By Ryan Elizabeth Cope –

Summer tomatoes, fresh off the vine. Green beans, purple beans, and yellow beans, dangling among their tangled vines on the stalk. Cucumbers, hidden on the ground between their fuzzy, windy stems. These are just a few of late-summer’s magical garden offerings, the abundance that is our reward for patiently waiting through summer, winter, and spring as the plants take root and develop their fruit.

With all this abundance comes a certain amount of responsibility, as well. We’ve brought this produce into the world and we’d better have a way of preserving it, or else all of our efforts have gone to waste. This is sometimes our downfall: just like with anything in life, without proper preparation we’re left to make last-minute decisions that aren’t always the best for ourselves, our food, or our planet. Our food spoils without quick action and this is such a tragedy. All that work for naught!

This year take a page out of John Landis Mason’s book and get yourself set up with some jars, a hot-water bath, and some empty shelves in your cupboard. Why jars? Put simply, they are safe, they are effective, they are plastic-free, and they stand the test of time. Jars are the most useful tool for storing just about everything that comes out of a garden.

John Landis Mason is considered by historians to be one of the founding fathers of food preservation. It makes sense, since the “mason jar”, as we’ve come to know it, was named after him. He invented and patented a metal lid that could be used to can food in jars in 1858 but by no means was he the first to figure out that adding heat and pressure to a jar of food would render it edible for months after it was harvested.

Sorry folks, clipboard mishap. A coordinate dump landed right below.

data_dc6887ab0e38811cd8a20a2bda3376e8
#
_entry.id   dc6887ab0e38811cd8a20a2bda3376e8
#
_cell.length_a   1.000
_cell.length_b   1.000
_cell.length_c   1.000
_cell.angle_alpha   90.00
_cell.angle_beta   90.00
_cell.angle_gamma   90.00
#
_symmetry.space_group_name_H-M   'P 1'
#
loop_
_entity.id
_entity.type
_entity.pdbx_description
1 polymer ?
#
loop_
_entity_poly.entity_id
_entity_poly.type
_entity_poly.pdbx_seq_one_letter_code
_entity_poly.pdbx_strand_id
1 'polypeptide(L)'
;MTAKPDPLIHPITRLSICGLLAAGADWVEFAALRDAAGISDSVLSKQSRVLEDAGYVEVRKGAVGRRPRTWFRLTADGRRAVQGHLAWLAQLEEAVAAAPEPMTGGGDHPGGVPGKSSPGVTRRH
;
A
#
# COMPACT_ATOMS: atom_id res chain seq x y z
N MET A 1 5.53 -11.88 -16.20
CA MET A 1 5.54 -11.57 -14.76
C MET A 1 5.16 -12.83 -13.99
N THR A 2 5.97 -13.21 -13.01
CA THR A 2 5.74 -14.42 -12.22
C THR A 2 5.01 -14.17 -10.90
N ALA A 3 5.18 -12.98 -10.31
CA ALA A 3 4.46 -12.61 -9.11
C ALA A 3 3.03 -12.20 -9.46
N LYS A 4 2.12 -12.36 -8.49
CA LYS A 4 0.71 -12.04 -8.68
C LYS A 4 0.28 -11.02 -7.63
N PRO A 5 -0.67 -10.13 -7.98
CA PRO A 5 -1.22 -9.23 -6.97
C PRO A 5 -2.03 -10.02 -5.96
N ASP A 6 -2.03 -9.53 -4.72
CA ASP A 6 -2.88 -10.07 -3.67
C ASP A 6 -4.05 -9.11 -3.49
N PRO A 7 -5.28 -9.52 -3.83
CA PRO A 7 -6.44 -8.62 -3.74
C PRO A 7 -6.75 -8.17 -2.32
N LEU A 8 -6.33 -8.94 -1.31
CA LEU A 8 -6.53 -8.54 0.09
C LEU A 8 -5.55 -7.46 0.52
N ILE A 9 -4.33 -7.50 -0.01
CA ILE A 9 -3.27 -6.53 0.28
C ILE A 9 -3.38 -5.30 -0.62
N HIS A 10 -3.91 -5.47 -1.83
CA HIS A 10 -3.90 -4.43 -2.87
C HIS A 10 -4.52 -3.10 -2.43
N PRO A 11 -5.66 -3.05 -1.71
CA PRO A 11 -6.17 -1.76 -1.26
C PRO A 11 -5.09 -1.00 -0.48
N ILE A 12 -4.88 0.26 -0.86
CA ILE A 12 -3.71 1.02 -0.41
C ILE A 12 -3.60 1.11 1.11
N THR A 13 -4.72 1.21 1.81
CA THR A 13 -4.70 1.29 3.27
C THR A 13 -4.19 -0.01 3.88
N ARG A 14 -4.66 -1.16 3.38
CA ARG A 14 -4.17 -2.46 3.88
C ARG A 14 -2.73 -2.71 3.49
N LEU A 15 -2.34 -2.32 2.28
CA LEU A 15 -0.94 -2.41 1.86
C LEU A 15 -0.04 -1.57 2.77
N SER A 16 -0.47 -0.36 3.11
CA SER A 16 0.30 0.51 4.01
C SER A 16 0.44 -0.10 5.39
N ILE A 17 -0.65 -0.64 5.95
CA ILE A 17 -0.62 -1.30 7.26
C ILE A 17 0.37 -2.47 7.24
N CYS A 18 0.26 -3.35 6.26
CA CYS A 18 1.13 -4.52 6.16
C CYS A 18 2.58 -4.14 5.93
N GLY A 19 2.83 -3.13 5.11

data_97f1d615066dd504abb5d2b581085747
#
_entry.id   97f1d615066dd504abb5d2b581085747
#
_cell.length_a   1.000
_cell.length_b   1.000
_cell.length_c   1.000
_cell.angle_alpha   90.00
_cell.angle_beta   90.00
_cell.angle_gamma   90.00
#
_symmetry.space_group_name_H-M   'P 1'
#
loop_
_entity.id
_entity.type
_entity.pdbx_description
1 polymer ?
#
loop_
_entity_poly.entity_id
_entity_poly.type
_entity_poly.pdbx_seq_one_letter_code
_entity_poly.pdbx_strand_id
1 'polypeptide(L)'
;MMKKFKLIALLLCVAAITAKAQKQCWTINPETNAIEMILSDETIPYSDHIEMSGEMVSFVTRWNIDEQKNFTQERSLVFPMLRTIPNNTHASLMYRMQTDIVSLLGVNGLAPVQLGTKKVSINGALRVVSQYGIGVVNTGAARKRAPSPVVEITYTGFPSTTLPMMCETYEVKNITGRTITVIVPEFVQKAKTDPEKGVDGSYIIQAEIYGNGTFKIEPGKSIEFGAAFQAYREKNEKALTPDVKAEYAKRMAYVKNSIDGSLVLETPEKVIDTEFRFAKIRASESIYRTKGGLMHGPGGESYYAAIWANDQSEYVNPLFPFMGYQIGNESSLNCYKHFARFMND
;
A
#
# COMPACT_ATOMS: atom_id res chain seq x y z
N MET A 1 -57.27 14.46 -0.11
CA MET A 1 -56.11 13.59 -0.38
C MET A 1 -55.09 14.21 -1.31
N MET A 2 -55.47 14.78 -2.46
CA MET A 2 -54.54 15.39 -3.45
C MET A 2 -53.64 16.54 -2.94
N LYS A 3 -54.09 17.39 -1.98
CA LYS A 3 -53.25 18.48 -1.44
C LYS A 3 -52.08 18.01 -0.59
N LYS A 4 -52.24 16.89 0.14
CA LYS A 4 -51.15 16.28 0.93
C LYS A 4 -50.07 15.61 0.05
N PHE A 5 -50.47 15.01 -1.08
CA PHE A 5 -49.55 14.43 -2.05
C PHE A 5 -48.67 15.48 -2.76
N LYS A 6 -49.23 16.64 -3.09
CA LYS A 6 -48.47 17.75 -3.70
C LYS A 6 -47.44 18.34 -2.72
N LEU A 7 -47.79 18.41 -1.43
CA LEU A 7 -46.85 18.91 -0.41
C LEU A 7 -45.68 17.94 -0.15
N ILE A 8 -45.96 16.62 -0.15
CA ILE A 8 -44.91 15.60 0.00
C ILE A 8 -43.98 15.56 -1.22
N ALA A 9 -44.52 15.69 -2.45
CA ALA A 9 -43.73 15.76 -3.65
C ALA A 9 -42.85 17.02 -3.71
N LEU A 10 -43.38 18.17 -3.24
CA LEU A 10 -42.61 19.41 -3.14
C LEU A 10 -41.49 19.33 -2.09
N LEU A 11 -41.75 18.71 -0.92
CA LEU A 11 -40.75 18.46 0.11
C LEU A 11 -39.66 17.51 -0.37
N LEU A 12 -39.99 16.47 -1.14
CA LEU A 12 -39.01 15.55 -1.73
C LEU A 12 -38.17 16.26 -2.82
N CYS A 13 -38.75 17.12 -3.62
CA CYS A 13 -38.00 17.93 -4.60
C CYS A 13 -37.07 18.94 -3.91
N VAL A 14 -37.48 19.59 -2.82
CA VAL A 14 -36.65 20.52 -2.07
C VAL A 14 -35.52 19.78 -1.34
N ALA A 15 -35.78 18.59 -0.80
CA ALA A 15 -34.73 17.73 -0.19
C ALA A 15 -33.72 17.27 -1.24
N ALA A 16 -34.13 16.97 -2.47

This feat can be attributed to Napoleon, of all people. In 1795, he put out a call for someone to come up with a method to preserve food and offered cash as a reward. Nicolas Appert, a French inventor at the time, answered that call and came up with what we now know as canning… in 1806!

Appert’s original method involved filling glass jars with food, then sealing them with wax and boiling them in water. But thanks to Mason, we can now preserve food in glass jars with a safer, more reliable metal lid and the resulting canned foods can grace our pantry shelves for months beyond harvest.

Nowadays, jars are used for so much more than canning. We use jars for just about everything food-related. Dehydrated treats like apricots or apple slices, or dried beans and pulses, fit nicely in jars of all sizes. Because of Mason’s lid invention, we have a safe and effective way to pressure-cooking soups and sauces, keeping food fresh for longer. And because of the durability of the jars, they can be used for hot or cold foods, going from freezer to fridge to soup bowl with ease. They are beautiful, too, especially when filled with teas or herbal infusions or dried delights. At every step along the harvesting process, whether storing herbs, vegetables, or fruits, jars serve a purpose and stand the test of time.

Jars are a safe and effective way to store food, sans-plastic. There are no chemicals leached out of glass, and they hold up better when exposed to intense cold or high heat. Jars save on cash and carbon emissions, too. Instead of driving to the store to purchase canned or frozen food from far-off lands, we simply have to make a quick trip to our pantries and freezers.

Anyone who has ever had the pleasure of filling up a jar with homemade goodies, made pickles, canned tomatoes, or had a jamming party will agree that there is something endlessly satisfying and gratifying about being able to crack open that jar weeks or months later to find a delicious bite of something gathered or crafted by hand. Having our pantries full of jars full of abundance gives us peace. When those jars are full of gathered food, we’re filled with a sense of accomplishment and we know that regardless of how our global economies are faring, as long as there is a jar of summer tomatoes in our pantry, we will be fine.

Ryan Elizabeth Cope is a Kelowna, BC-based advocate for plastic-less, healthful living. She blogs at Seven in the Ocean ( where she marries her love of food with her disdain for plastic-wrapped garbage.


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